Changes in arthropod communities as Avicennia germinans expands into Gulf of Mexico salt marshes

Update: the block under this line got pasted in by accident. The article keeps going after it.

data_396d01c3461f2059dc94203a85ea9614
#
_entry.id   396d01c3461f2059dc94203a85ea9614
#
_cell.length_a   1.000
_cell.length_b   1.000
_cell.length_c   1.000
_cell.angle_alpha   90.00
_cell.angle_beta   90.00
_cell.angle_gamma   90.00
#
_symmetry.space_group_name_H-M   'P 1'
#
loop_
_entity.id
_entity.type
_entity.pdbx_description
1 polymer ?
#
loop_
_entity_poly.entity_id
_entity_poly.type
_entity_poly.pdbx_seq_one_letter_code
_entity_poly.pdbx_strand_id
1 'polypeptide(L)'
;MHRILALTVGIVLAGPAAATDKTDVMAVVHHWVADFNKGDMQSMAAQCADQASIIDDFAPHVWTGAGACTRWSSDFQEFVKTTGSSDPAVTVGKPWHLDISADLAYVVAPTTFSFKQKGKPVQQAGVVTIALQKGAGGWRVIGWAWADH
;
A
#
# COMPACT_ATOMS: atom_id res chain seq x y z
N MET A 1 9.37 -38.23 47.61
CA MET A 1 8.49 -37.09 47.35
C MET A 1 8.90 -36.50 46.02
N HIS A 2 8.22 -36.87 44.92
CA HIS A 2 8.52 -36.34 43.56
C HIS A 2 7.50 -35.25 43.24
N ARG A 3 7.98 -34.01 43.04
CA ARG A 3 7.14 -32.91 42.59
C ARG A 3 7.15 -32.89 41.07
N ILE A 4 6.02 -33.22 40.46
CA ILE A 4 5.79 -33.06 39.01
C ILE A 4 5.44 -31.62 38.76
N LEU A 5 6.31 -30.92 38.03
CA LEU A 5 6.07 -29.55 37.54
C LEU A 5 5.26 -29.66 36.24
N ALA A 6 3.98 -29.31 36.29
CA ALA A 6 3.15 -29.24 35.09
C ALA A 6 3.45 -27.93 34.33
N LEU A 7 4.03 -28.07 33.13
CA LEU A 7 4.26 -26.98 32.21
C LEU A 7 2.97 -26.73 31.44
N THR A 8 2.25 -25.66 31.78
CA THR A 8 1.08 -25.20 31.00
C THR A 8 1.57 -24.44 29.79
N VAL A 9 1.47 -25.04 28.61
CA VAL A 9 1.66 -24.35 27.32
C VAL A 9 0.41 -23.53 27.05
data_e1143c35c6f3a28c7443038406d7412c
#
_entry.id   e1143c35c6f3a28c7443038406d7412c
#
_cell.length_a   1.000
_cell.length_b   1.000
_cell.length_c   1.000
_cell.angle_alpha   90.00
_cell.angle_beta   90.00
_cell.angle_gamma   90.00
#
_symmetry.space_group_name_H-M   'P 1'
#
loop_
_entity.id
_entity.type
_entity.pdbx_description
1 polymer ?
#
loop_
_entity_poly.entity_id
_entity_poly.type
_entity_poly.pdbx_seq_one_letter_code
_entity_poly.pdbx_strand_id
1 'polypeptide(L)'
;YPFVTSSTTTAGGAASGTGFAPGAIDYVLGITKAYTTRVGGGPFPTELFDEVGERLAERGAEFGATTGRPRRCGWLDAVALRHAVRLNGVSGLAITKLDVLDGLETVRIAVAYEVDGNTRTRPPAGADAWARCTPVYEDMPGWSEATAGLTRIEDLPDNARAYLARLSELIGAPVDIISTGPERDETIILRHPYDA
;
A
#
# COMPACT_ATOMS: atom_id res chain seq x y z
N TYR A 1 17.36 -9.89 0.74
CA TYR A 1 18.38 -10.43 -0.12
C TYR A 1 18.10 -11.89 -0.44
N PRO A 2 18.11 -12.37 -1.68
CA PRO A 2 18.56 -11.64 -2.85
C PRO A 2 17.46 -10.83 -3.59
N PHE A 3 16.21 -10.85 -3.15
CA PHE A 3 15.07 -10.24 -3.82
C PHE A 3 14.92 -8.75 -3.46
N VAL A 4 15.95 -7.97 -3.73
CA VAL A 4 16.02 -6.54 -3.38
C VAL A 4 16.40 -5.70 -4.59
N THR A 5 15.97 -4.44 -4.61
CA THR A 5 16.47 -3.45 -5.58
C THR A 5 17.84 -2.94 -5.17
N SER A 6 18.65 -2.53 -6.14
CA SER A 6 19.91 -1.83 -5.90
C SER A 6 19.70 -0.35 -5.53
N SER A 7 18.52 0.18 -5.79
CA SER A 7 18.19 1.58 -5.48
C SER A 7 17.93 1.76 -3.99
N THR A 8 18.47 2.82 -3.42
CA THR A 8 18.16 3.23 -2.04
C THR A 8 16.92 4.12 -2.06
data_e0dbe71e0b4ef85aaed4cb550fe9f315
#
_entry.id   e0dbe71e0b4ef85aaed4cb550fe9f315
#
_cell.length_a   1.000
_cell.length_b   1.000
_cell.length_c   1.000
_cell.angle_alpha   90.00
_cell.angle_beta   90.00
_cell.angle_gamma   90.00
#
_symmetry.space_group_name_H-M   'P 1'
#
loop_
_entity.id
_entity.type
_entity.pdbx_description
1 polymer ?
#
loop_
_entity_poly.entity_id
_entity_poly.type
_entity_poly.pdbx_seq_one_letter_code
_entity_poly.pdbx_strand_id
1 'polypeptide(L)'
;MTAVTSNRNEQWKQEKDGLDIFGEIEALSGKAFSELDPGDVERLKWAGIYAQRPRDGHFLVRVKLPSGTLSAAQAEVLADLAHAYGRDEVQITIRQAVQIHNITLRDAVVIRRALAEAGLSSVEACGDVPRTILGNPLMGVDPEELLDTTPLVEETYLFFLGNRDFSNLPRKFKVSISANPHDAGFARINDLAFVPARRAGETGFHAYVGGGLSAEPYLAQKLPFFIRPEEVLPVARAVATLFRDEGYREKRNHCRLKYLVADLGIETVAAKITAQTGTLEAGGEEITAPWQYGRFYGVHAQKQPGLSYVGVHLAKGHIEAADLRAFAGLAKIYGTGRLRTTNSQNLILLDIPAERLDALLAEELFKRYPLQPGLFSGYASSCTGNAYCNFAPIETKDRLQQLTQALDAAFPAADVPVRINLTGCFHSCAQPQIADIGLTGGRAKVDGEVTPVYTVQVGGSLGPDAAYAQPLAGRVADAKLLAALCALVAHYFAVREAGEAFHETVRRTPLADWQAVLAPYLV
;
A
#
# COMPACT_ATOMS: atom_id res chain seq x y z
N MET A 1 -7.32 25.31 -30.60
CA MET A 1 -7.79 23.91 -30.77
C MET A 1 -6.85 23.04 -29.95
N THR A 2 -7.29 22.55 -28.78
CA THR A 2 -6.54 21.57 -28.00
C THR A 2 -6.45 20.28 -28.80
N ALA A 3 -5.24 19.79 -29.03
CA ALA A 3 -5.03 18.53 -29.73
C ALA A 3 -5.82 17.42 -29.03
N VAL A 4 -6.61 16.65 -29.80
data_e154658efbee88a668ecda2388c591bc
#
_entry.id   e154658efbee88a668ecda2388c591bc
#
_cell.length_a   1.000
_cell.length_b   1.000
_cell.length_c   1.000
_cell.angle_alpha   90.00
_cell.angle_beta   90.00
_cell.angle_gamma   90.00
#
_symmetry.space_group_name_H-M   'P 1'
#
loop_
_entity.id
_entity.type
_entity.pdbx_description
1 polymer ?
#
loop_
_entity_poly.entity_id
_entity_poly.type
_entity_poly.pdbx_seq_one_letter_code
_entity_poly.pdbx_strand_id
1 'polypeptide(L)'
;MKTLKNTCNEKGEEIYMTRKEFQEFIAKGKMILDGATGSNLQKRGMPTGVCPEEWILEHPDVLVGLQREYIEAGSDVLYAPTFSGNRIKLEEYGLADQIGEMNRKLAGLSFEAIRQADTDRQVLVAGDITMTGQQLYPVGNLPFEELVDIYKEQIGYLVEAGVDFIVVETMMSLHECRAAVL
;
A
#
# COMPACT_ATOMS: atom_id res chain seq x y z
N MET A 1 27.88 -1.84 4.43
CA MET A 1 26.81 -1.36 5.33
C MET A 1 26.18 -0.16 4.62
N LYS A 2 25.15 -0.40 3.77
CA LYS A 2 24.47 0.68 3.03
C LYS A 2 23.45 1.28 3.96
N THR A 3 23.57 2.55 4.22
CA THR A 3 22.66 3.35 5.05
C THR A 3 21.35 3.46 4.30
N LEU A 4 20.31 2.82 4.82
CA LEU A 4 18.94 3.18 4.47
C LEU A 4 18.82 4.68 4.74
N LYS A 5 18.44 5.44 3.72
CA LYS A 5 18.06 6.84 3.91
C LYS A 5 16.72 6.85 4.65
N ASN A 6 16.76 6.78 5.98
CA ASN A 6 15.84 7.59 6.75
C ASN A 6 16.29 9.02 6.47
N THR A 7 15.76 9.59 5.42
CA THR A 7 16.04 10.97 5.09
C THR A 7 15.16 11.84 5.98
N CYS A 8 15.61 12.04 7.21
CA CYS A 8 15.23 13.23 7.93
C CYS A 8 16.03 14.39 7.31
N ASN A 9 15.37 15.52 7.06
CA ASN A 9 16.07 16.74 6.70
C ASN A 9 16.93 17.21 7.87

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Climate change is driving poleward shifts in species distributions worldwide. In the Gulf of Mexico (GOM), warming temperatures are allowing cold sensitive black mangroves (Avicennia germinans) to move north into coastal wetlands that have previously been dominated by the marsh grass Spartina alterniflora. Avicennia germinans in the western GOM become established in upper tidal elevations, creating dense monocultures and replacing S. alterniflora and other wetland plants (e.g., Salicornia virginica, Batis maritima). I investigated insect community assemblages in wetlands with and without A. germinans to assess potential effects of A. germinans expansion on insect fauna. Insect abundance, biomass, richness, diversity, and community and feeding guild composition were measured in both the spring and the fall across varying levels of A. germinans abundance and at low and high tidal elevations. Insects were more abundant and had larger biomass contributions in both the spring and the fall in upper tidal elevation wetlands where A. germinanss have yet to become established. Richness and diversity were not different in any of the wetland types or tidal elevations, however multivariate analysis indicated significant differences in community structure in the wetlands without A. germinans. Feeding guild composition was also different; wetlands containing A. germinans monocultures had less predator biomass. Thus, shifting vegetation brought on by climate change can alter insect communities in coastal wetlands, illustrating the need for a more comprehensive understanding of climate change effects on fauna in response to shifting foundation species.